Good judgment comes from experience, and a lot of that comes from bad judgment.  Will Rogers


http://www.thebreastcancersite.com/

A  clear conscience is usually the sign of a bad memory.
http://www.thebreastcancersite.com/
help to provide free mammograms for women in need
Ricks503's picture

(post #63945, reply #78 of 87)

Anyone tried making one with Splends or Stevia?

1 - measure the board twice, 2 - cut it once, 3 - measure the space where it is supposed to go        4 - get a new board and go back to step 1

 

 

" There'll be no living with her now" - Captain Jack Sparrow

RuthWells's picture

(post #63945, reply #79 of 87)

You really do need at least some sugar in a crystaline structure to sufficiently stabilize the egg whites while whipping, I think.


 


Ruth Wells


"Gardening is the only unquestionably useful job."
 - G.B. Shaw

Ruth Wells

"Gardening is the only unquestionably useful job."
 - G.B. Shaw

www.lemonade-and-kidneys.blogspot.com

www.ruthssweetpleasures.com

http://www.pkdcure.org/Default.aspx?TabI...

Jean's picture

(post #63945, reply #80 of 87)

I don't like Splenda, I'd rather do without. I'm not interested in trying stevia..too many mixed reviews.




Good judgment comes from experience, and a lot of that comes from bad judgment.  Will Rogers


http://www.thebreastcancersite.com/

A  clear conscience is usually the sign of a bad memory.
http://www.thebreastcancersite.com/
help to provide free mammograms for women in need
MadMom's picture

(post #63945, reply #81 of 87)

DD wanted some chocolate cupcakes for Liam's second birthday party...they're much easier for the kids to handle than slices of cake...and she suggested I buy some.  Never happen!  I made the emergency blender cupcakes, ala Abby Dodge, and they were delicious.  Very easy, very quick.  Only one caution...Abby must like more icing than cupcake, because I halved the fudge frosting recipe and still had lots left over after frosting the twelve cupcakes.  Definitely divide the recipe by two unless you are a frosting addict, and be prepared for leftovers at that.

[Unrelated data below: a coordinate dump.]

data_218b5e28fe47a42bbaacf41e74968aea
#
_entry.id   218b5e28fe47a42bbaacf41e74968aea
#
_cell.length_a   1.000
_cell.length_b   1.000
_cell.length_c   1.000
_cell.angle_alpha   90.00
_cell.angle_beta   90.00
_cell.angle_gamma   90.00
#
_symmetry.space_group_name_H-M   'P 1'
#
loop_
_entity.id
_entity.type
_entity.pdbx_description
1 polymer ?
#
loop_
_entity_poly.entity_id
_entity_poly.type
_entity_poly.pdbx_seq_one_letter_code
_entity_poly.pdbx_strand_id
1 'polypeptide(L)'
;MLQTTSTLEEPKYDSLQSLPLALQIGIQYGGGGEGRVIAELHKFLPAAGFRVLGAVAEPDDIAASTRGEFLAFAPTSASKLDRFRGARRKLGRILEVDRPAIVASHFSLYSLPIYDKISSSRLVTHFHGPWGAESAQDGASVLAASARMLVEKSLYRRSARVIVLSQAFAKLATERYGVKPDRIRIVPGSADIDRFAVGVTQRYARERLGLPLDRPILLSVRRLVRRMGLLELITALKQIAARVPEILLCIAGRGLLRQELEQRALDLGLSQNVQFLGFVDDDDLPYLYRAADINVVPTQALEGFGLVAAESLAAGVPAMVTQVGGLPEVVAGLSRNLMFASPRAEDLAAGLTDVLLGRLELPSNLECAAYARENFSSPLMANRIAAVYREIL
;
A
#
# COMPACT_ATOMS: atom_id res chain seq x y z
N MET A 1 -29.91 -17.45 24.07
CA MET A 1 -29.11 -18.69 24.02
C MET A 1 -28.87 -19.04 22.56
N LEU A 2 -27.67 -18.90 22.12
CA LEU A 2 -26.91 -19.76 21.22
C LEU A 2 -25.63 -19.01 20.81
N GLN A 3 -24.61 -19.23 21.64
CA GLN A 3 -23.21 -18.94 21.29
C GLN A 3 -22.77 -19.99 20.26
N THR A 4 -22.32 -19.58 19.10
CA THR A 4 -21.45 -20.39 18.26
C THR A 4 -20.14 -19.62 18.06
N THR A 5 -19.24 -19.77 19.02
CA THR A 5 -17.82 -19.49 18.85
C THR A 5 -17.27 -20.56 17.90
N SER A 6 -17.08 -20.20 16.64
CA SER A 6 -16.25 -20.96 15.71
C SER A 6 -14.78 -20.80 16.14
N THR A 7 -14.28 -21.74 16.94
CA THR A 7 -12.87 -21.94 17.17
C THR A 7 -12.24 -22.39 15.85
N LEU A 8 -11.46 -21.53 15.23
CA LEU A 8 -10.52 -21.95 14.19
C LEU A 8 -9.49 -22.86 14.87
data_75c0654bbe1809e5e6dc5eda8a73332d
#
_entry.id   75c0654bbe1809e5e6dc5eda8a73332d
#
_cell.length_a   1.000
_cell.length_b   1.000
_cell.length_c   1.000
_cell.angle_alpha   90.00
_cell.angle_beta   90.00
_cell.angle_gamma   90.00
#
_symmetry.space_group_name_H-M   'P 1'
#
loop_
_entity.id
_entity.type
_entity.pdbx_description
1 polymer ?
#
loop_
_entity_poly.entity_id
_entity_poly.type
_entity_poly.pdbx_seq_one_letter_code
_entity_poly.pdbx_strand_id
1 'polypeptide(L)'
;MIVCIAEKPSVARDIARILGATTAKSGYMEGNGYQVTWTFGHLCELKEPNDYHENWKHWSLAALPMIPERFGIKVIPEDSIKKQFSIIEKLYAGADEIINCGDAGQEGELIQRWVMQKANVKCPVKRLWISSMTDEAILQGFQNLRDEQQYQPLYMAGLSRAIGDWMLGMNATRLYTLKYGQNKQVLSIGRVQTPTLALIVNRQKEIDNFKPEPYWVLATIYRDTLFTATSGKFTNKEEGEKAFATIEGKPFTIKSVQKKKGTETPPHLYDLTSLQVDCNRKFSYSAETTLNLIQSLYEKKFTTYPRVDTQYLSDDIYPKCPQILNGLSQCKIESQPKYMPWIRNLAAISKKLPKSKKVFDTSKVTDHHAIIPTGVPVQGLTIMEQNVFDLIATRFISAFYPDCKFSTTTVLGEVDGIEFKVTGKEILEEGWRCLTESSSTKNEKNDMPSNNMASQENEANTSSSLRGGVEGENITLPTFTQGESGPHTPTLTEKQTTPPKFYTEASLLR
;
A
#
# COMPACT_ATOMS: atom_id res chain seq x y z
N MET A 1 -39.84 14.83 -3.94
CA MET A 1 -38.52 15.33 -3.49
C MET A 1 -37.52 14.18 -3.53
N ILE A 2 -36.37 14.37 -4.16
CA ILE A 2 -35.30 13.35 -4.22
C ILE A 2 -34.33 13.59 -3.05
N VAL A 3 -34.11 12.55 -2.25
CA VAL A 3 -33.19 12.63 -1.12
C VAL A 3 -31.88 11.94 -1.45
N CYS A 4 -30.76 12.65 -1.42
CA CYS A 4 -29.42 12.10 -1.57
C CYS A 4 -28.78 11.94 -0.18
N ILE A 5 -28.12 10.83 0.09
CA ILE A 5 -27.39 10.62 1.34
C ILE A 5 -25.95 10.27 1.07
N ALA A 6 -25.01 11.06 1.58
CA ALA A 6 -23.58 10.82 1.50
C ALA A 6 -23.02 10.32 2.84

Not One More Day!
Not One More Dime! Not One More Life! Not One More Lie!

End the Occupation of Iraq -- Bring the Troops Home Now!

And Take Care of Them When They Get Here!

courgette's picture

(post #63945, reply #82 of 87)

I made those last week and I had misgivings about the amounts for the icing, but made it anyway. I had more than half left over. Drives me crazy when they put recipes together like that, but the amounts are no where near appropriate.

Mo

Ricks503's picture

(post #63945, reply #83 of 87)

all the more for bowl licking :)

1 - measure the board twice, 2 - cut it once, 3 - measure the space where it is supposed to go        4 - get a new board and go back to step 1

 

 

" There'll be no living with her now" - Captain Jack Sparrow

KitchenWitch's picture

(post #63945, reply #84 of 87)

She mentions somewhere in the book that she likes a lot of frosting on her cupcake.


dammit. I want cupcakes now.


~RuthAnn


<insert witticism here>

~RuthAnn

MadMom's picture

(post #63945, reply #85 of 87)

She says, right in the recipe, that she likes "two or three tablespoons" of frosting on each cupcake.  Sorry, but I think one tablespoon is more like it, and that makes a nice topping.  That was my clue to halve the frosting recipe, and I still had leftovers, which, BTW, went nicely on ice cream last night (and I wonder why I cannot lose my half a Sally???)



Not One More Day!
Not One More Dime! Not One More Life! Not One More Lie!

End the Occupation of Iraq -- Bring the Troops Home Now!

And Take Care of Them When They Get Here!

TracyK's picture

(post #63945, reply #86 of 87)

If you pipe the frosting on the cupcake, you end up with much more (and it's pretty, and faster & easier than using a knife or small spatula)... perhaps that's why the frosting amount is generous?

Why is it so cold on this beach? And what's taking the bartender so long?

MadMom's picture

(post #63945, reply #87 of 87)

Remember, though, I still have boxes of kitchen gear in my garage, and have unpacked only the essentials...and neither of my girls would know what a decorating tip was if you stood them against a wall...so I had to use a knife.  Besides, the little ones make a terrible mess if they have too much frosting, and believe it or not, Kevin prefers the cake to the frosting...if it's sliced, he will eat the cake and leave the frosting.  Something wrong with that kid, you know!